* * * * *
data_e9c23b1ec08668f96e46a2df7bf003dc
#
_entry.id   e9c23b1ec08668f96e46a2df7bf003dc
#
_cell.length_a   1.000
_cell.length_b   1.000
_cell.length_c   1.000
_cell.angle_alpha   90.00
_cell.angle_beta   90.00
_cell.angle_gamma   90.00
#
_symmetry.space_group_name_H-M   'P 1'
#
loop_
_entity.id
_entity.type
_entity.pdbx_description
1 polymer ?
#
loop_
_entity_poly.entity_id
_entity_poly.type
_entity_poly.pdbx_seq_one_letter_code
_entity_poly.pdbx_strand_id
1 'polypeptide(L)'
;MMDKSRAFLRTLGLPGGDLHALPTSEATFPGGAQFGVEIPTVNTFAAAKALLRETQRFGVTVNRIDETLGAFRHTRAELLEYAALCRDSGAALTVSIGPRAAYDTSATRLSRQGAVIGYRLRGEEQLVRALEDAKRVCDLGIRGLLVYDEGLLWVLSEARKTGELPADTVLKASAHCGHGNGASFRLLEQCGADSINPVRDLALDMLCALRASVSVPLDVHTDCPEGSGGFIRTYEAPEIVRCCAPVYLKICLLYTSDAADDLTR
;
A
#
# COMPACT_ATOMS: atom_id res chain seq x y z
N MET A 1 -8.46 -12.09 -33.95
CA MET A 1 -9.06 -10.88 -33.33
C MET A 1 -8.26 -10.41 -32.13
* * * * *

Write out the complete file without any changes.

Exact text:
data_e9c23b1ec08668f96e46a2df7bf003dc
#
_entry.id   e9c23b1ec08668f96e46a2df7bf003dc
#
_cell.length_a   1.000
_cell.length_b   1.000
_cell.length_c   1.000
_cell.angle_alpha   90.00
_cell.angle_beta   90.00
_cell.angle_gamma   90.00
#
_symmetry.space_group_name_H-M   'P 1'
#
loop_
_entity.id
_entity.type
_entity.pdbx_description
1 polymer ?
#
loop_
_entity_poly.entity_id
_entity_poly.type
_entity_poly.pdbx_seq_one_letter_code
_entity_poly.pdbx_strand_id
1 'polypeptide(L)'
;MMDKSRAFLRTLGLPGGDLHALPTSEATFPGGAQFGVEIPTVNTFAAAKALLRETQRFGVTVNRIDETLGAFRHTRAELLEYAALCRDSGAALTVSIGPRAAYDTSATRLSRQGAVIGYRLRGEEQLVRALEDAKRVCDLGIRGLLVYDEGLLWVLSEARKTGELPADTVLKASAHCGHGNGASFRLLEQCGADSINPVRDLALDMLCALRASVSVPLDVHTDCPEGSGGFIRTYEAPEIVRCCAPVYLKICLLYTSDAADDLTR
;
A
#
# COMPACT_ATOMS: atom_id res chain seq x y z
N MET A 1 -8.46 -12.09 -33.95
CA MET A 1 -9.06 -10.88 -33.33
C MET A 1 -8.26 -10.41 -32.13